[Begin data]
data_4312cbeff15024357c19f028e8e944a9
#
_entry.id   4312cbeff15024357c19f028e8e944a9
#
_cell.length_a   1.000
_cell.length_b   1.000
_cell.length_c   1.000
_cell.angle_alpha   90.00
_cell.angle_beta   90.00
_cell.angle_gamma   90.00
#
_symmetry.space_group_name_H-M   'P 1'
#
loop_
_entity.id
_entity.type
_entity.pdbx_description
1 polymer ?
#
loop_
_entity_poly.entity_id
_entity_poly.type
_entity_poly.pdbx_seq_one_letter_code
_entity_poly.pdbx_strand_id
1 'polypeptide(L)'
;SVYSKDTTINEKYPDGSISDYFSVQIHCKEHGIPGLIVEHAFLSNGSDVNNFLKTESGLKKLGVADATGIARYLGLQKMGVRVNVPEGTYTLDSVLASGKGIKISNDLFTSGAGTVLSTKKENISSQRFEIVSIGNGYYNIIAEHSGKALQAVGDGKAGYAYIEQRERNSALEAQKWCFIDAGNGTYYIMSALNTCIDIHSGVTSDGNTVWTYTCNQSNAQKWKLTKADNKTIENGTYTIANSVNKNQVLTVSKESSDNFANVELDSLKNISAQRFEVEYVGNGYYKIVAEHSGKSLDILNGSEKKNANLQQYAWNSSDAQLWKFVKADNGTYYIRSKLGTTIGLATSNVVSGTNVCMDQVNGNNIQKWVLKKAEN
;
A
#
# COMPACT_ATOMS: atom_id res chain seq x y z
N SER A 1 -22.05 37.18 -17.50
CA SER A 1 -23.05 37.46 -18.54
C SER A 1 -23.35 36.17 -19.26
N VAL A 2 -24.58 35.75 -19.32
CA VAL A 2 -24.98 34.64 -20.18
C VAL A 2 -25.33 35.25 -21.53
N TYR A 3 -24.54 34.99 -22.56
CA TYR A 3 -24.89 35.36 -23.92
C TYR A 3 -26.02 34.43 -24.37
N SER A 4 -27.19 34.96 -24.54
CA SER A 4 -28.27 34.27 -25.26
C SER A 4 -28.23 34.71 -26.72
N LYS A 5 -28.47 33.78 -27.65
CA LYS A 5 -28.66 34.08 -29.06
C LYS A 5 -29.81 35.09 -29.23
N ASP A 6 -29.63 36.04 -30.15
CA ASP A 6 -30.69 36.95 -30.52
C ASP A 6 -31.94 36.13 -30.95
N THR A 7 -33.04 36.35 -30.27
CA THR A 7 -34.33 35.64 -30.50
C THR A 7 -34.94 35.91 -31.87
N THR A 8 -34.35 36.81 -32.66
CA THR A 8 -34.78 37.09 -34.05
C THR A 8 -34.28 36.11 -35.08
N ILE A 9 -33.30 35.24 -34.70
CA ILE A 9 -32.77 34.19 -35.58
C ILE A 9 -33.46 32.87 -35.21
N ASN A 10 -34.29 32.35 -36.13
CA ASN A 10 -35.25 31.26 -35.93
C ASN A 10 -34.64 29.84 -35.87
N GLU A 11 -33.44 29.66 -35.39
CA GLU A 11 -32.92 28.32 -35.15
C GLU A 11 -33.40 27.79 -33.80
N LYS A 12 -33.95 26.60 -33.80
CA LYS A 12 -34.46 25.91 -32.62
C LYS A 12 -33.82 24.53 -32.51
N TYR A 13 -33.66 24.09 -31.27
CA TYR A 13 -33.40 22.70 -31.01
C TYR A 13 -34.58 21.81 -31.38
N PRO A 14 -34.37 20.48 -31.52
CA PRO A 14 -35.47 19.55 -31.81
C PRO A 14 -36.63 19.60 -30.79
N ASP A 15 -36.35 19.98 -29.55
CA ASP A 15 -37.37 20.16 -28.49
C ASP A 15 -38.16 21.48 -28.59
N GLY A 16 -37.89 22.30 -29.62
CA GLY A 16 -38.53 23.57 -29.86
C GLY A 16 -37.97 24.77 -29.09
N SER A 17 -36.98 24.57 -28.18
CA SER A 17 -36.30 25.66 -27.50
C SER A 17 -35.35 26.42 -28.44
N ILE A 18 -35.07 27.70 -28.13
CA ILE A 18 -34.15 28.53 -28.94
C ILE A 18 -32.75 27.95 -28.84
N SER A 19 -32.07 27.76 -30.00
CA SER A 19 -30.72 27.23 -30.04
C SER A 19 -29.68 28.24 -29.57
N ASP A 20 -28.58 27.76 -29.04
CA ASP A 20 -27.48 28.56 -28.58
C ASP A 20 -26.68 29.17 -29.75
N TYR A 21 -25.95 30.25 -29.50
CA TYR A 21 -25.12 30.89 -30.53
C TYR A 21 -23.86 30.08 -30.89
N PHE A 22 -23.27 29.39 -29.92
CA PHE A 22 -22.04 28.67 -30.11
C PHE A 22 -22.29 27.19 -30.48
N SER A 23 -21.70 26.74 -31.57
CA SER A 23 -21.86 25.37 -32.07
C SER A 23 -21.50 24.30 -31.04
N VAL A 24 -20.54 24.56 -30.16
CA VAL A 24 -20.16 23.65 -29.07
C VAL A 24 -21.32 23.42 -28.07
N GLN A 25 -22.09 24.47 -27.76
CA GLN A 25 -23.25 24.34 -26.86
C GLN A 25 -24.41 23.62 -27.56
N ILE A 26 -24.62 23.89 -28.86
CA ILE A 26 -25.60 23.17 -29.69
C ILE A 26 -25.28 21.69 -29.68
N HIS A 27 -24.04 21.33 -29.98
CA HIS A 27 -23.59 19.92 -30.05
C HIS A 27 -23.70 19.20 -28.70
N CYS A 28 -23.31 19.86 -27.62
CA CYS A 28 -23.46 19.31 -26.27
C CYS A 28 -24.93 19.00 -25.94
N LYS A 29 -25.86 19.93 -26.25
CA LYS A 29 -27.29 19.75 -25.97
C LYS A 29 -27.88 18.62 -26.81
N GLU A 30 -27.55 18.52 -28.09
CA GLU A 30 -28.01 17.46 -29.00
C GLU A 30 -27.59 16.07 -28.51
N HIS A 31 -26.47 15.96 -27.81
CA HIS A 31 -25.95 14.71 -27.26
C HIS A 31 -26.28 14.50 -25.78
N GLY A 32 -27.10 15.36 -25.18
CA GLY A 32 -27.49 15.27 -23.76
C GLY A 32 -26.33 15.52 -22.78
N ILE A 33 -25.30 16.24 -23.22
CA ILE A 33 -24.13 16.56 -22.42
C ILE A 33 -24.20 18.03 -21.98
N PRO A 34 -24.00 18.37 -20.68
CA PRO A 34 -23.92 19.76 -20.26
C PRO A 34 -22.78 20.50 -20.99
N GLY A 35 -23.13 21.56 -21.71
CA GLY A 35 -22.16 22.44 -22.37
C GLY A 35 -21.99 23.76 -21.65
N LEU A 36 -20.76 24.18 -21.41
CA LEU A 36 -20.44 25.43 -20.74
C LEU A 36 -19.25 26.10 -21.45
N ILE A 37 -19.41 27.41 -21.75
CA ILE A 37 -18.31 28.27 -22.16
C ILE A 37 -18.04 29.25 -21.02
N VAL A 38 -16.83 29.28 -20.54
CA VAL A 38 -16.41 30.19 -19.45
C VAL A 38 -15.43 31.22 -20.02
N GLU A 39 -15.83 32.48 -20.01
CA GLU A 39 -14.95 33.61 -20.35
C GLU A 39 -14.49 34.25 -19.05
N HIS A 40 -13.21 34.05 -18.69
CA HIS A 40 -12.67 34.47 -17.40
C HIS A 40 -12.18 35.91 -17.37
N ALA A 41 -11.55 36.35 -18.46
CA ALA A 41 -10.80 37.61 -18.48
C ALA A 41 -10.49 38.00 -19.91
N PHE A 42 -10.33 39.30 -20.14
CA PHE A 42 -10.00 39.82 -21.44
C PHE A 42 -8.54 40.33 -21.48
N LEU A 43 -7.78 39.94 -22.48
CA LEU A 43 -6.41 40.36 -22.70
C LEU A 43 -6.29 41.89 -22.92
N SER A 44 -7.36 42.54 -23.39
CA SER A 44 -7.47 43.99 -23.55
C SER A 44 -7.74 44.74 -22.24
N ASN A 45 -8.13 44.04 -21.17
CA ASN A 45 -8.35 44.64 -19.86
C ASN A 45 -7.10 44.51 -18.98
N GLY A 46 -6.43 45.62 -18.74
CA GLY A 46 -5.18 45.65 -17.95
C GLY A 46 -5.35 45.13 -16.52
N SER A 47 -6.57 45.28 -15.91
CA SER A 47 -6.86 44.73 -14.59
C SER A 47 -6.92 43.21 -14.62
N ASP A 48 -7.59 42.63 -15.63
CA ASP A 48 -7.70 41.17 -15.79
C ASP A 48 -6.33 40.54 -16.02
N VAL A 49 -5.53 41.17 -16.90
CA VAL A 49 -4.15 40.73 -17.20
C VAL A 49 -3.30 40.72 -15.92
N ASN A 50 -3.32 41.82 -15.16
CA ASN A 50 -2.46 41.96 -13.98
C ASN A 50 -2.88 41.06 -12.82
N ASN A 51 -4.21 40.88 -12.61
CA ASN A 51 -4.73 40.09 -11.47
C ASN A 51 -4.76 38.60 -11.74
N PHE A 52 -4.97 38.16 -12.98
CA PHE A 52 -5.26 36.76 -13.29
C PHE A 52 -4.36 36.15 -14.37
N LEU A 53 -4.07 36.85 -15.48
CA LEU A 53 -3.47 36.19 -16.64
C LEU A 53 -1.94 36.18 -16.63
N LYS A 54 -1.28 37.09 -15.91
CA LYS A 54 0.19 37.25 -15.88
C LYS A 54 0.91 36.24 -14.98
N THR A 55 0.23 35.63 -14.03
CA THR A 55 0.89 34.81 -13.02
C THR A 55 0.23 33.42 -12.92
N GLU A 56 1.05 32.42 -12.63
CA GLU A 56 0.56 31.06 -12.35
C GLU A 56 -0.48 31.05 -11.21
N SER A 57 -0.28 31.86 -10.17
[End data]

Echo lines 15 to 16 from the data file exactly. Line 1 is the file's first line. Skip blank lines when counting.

_entity.id
_entity.type